North Bay, ON – Nov. 13, 2020 – The City of North Bay’s credit rating remains unchanged despite the economic challenges posed by the COVID-19 pandemic.
Moody’s Investor Service has held North Bay’s credit rating at Aa2 with a stable outlook, citing positive results from a “prudent and forward-looking approach to fiscal planning.”
“The City of North Bay's use of effective forward-looking budgeting techniques allows the city to align fiscal policies with long-term planning, which in turn helps to routinely generate positive operating results,” states Moody’s latest report.
The credit rating agency highlights North Bay’s use of multi-year capital budgeting, which is updated annually to guide its long-term approach to addressing future infrastructure needs.
“These fiscal management measures are also supported by comprehensive, transparent and timely financial reporting which also helps to identify concerns as they first arise providing the city an opportunity to address them quickly,” states the report.
In addition to the stability and predictability of its operations, Moody’s points to the City’s focus on ensuring debt levels remain moderate and servicing costs remain manageable as key credit strengths.
While the agency cautions that North Bay's debt burden is expected to increase over the next two to three years and that a small economy limits the City’s debt bearing capacity, it calls attention to the City’s efforts to grow, including a moratorium on residential development charges and the success of its “active and prominent economic development department” in attracting and retaining businesses.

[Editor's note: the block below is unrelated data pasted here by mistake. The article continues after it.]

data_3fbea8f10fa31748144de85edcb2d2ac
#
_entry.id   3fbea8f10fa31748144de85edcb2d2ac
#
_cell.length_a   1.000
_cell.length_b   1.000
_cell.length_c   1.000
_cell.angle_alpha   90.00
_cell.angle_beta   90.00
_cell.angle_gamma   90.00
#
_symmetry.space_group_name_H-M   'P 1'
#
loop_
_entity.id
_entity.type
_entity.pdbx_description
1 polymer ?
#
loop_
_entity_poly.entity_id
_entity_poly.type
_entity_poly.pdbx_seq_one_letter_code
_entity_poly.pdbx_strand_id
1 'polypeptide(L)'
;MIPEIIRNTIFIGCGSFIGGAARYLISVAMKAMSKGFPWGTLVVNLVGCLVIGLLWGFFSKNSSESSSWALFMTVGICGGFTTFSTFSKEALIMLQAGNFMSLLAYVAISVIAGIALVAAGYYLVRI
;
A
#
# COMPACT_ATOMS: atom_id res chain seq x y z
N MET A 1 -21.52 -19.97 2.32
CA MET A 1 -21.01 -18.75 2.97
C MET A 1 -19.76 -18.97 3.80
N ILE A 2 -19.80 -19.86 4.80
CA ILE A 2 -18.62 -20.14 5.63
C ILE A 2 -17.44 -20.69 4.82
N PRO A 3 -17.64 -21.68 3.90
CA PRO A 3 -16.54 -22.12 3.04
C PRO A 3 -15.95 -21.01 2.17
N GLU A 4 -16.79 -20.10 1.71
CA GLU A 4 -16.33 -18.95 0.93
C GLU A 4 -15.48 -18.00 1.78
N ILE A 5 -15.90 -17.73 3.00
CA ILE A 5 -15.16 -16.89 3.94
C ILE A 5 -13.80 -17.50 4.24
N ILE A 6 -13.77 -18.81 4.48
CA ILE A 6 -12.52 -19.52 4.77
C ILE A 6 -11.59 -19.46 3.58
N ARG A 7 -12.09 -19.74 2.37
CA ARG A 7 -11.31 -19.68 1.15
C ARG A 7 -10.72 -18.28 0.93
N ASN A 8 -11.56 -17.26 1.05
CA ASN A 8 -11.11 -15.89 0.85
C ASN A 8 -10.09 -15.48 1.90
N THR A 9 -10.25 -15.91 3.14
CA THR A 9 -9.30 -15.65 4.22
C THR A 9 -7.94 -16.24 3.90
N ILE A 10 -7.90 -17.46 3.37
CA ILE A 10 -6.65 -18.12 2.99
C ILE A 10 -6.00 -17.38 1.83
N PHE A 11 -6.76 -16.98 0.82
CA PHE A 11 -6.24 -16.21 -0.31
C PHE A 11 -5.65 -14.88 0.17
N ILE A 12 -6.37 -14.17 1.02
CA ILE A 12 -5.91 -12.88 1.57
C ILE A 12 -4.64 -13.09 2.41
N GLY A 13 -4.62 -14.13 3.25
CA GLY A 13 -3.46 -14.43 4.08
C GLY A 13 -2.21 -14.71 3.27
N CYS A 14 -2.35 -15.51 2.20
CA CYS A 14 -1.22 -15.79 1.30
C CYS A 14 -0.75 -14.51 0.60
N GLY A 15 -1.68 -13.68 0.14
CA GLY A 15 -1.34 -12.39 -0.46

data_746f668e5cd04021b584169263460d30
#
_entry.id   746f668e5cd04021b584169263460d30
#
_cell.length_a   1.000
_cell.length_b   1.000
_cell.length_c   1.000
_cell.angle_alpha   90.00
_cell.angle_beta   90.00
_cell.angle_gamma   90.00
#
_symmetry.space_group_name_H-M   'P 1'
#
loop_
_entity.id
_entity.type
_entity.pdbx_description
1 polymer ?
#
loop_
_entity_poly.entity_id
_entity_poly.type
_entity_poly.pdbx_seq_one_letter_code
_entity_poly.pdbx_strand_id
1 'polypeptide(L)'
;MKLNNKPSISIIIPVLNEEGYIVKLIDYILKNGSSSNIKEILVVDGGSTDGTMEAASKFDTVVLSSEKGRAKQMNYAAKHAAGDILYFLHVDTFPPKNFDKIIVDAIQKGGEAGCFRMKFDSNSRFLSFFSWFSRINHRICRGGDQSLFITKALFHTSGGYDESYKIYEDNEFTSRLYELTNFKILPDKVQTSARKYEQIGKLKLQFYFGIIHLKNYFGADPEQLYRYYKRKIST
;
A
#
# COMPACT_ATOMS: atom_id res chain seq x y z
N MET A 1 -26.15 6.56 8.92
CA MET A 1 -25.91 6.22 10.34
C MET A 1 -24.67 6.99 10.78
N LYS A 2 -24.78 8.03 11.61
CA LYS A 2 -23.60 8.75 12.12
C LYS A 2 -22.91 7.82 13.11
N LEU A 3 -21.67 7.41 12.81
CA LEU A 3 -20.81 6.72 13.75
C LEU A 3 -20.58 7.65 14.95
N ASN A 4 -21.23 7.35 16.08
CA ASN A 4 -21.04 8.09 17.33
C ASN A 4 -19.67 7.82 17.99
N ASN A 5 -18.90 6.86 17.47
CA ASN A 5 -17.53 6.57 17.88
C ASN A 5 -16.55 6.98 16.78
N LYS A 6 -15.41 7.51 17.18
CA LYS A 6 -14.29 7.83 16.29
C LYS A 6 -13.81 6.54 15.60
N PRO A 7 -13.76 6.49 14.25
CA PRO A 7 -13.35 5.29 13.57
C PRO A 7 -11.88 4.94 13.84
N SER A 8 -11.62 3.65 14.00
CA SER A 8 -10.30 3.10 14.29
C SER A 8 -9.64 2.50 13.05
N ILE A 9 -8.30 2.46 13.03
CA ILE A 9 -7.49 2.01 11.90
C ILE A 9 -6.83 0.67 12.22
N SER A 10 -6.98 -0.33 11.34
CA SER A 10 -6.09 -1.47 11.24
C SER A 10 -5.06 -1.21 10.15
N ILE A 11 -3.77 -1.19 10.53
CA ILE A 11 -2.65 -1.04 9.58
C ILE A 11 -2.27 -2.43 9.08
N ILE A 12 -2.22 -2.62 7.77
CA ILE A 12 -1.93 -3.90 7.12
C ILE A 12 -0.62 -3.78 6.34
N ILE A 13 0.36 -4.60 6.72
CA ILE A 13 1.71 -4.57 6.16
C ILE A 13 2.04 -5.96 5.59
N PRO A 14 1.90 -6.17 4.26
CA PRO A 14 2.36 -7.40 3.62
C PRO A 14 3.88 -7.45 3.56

“As with other regions in Northern Ontario, North Bay faces challenges to maintain and boost its population,” states the report, which notes that the city’s economic profile is largely composed of small and medium-sized businesses. “Despite the small size, the diversification of the city's economy ensures that it does not face significant ‘single employer’ risk.”
The report also makes mention that North Bay is one of 11 communities in Canada selected to participate in the Rural and Northern Immigration Pilot program, which “could help offset domestic demographic pressures.”